Just as the title says — where, and how, did the phrase 'stone the crows' originate?
Etymonline offers no insight. The British National Corpus has three cites from 1989, 1991, and 1992. The Corpus of Historical American English has two cites, from 1981 and 1986. Wiktionary doesn't say anything about etymology, but marks the phrase as UK, Australian, and has a much older cite from Rose Of Spadgers by C. J. Dennis, 1924. The most extensive discussion I have found so far is over at The Phrase Finder:
Partridge also lists "starve the bardies or lizards or mopokes or wombats", marking them all as Australian expletives, and noting that "Wombats may also be speeded".
I believe it is "soundalike" - like how Cor Blimey sounds like "God Blind Me" (in certain accents) - for "Christ on the cross". If you didn't say the "cry" part, the rest pretty much matches. I base this on the habit of various elderly male relatives of mine from England to actually say "Christ on the cross" when they hit their thumb with a hammer or other situations that needed lots of syllables to indicate your sweariness. ("Jesus, Mary and Joseph" was also a good one for those times.) Seems these days we just say the same swearword 6 times instead of extending to a phrase, so having substitutes for the phrases may not make sense any more.
Reference book coverage of 'stone the crows'
Here is the entry for "stone the crows" from Nigel Rees, A Word in Your Shell-like (2004):
Other recent reference works confirm much of Rees's description. And from Robert Allen, Allen's Dictionary of English Phrases (2008):
And from Max Cryer, Curious English Word and Phrases (2015):
Google Books search results
A Google Books search finds a match for "stone the crows in Lincoln Hulley, A Farmer Prince (1925) [combined snippets]:
This appears to be a literal use of the phrase,and Hulley lived his entire life in the United Sates, far from Australia the locus of early uses of "stone the crows" as an exclamation.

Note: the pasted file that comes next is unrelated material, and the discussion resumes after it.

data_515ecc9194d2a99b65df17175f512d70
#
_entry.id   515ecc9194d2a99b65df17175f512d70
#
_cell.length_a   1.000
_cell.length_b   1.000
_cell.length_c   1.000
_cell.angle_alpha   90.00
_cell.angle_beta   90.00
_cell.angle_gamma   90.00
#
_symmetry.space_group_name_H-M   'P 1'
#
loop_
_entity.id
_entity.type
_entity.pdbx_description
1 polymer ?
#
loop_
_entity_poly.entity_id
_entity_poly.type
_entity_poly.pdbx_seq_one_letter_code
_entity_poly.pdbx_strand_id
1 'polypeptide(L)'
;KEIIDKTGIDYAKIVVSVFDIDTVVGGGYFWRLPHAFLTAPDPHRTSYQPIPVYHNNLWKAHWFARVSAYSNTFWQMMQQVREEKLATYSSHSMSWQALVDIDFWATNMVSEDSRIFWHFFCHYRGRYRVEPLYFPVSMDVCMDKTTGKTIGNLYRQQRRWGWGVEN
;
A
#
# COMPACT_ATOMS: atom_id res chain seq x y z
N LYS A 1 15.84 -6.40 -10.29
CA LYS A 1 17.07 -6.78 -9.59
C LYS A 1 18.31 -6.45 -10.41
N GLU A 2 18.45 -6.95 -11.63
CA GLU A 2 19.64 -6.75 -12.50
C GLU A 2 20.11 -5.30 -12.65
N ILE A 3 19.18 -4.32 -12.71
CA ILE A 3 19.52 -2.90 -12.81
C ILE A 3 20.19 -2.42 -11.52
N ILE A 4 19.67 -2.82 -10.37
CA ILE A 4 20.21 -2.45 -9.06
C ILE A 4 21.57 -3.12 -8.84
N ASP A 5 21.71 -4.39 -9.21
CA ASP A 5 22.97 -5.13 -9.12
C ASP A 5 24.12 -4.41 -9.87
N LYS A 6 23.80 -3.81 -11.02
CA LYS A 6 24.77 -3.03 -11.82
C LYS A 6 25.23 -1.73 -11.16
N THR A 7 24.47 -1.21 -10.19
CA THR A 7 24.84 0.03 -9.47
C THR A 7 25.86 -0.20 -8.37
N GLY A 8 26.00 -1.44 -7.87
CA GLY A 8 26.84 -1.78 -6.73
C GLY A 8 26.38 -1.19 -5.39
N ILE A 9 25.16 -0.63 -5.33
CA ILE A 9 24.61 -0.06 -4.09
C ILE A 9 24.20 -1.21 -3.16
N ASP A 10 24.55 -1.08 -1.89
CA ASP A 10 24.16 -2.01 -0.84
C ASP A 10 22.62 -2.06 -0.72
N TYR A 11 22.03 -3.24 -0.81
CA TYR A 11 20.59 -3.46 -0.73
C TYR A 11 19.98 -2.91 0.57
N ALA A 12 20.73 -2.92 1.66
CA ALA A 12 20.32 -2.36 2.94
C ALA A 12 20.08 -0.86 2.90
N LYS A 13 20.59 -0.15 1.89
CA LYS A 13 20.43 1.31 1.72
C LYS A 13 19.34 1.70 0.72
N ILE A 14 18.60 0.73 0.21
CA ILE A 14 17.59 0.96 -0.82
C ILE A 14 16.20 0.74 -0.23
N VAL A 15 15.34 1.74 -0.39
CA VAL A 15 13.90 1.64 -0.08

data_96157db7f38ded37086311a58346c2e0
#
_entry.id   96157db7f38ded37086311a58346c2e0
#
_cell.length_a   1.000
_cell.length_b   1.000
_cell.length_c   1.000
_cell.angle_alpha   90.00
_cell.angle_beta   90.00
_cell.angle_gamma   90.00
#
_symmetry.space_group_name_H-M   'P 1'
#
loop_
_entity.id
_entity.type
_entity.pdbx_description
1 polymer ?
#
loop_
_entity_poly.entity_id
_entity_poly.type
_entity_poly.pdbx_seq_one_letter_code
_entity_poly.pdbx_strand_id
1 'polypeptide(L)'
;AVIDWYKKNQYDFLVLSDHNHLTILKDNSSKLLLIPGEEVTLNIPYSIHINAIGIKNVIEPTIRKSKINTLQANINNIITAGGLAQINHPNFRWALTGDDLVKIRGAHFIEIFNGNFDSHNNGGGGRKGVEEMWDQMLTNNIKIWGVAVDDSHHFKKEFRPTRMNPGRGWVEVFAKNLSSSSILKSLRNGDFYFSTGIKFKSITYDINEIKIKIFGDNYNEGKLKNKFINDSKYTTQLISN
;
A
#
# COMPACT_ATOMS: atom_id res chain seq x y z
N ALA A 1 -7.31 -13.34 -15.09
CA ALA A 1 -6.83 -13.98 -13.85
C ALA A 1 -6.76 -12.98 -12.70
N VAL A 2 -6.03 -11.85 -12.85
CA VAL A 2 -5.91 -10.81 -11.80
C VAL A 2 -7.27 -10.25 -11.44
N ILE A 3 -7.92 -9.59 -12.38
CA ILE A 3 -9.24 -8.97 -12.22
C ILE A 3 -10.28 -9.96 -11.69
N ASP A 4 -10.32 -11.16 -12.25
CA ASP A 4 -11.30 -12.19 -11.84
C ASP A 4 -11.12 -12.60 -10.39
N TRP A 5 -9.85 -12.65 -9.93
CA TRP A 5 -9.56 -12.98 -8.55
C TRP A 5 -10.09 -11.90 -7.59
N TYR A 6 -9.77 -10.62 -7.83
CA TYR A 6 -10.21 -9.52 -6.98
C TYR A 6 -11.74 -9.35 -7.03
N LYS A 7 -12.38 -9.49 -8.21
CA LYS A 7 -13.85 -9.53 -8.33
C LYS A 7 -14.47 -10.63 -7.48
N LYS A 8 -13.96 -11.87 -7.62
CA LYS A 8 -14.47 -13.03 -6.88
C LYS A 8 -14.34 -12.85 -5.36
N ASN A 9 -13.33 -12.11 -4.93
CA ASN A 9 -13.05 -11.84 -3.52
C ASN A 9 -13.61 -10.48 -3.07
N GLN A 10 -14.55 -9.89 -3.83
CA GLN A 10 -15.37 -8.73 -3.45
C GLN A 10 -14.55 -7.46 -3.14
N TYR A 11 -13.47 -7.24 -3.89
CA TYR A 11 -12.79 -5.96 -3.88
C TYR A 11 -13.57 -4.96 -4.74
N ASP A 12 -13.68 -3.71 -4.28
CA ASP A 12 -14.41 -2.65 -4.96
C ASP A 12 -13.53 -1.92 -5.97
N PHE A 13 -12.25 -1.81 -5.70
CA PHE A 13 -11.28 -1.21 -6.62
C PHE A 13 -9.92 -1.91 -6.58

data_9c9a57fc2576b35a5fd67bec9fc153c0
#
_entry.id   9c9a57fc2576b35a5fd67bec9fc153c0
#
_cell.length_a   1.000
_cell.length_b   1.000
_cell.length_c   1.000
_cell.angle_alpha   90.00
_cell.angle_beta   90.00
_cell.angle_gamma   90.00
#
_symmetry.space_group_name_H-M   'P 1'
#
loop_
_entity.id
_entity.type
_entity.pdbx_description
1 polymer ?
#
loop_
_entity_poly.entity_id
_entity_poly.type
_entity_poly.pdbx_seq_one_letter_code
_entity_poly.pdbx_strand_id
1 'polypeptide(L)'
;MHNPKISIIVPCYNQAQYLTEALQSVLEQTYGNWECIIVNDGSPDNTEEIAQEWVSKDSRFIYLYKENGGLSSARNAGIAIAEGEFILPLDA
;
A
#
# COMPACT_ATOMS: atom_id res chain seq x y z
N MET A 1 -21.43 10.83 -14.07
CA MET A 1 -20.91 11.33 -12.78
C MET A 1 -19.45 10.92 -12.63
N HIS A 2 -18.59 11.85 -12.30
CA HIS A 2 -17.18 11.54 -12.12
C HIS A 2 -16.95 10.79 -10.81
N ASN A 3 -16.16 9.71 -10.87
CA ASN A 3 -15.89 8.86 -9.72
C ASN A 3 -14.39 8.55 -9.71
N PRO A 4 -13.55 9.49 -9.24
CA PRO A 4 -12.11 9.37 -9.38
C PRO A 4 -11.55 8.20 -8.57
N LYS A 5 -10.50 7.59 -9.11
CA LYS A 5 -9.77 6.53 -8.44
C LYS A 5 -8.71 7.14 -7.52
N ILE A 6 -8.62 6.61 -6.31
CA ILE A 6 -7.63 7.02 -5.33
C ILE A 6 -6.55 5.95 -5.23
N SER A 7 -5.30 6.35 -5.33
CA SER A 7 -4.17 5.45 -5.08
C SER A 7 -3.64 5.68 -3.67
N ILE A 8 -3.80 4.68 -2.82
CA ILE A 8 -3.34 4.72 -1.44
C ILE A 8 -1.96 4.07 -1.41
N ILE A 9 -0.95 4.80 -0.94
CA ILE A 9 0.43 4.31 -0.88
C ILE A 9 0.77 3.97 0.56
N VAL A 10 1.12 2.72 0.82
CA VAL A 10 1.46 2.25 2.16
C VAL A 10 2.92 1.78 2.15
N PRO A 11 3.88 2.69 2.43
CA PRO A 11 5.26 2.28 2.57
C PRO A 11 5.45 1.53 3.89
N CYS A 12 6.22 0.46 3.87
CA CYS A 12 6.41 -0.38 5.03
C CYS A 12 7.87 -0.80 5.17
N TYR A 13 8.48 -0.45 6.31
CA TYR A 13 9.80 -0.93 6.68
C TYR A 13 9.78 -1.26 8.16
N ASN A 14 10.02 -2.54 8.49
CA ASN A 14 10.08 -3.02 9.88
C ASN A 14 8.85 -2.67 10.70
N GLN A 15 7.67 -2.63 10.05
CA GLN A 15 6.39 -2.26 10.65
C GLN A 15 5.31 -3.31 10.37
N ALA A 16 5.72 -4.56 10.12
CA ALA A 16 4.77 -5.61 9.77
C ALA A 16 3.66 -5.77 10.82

The next-earliest Google Books match is from Australian Parliamentary Debates (the exact date of the quotation is unconfirmed, but Google Books says that this volume of debates was published in 1931) [combined snippets]:
Norman Makin was speaker of the Australian Parliament from November 20, 1929, until February 16, 1932, so the 1931 date of these debates appears to be pretty firm.
The next-earliest match is from Robert Thompson, Down Under: An Australian Odyssey (1932) [snippet]:
The earliest Google Books match for "stiffen the crows" is slightly later than these results for "stone the crows." From Michael Terry Untold Miles: Three Gold-Hunting Expeditions Amongst the Picturesque Borderland Ranges of Central Australia](https://books.google.com/books?id=xEtCAAAAIAAJ&q=%22stiffen+the+crows%22&dq=%22stiffen+the+crows%22&hl=en&sa=X&ei=DZb6VMjROszboATK14CwBw&ved=0CCEQ6AEwATge) (1933) [snippet]:
As Rees points out in A Word in Your Shell-like, "starve the crows" may be the oldest term for denying crows access to crops by chasing them away and throwing stones at them, as mentioned in Alan Gulston, Warren Knowles, volume 2 (1885):
An article in Geographical Magazine, volume 21 (1948) [combined snippets] lists some other allied expressions in the greater contrast of saying that invoke Australian animals:
"Stone the crows" comes from an actual event which happened in the late 1800s, just south of Roebourne in Western Australia.
A teenager who was part of the original white settlement there was becoming exasperated with the flies and the heat and in a moment of temper he picked up a stone to throw at a crow. As he was about to throw the stone, he stopped in his tracks because the stone was too heavy for its size. On inspection the stone contained a large proportion of gold. The term "stone the crows" traditionally translates to, "well how about that". The event is recorded in a book about the North West which was written in the 1930s. I have a copy of the book in my library if anybody wants more details.
Perth Sunday Times 1929 - here it is in print . http://trove.nla.gov.au/ndp/del/article/58384974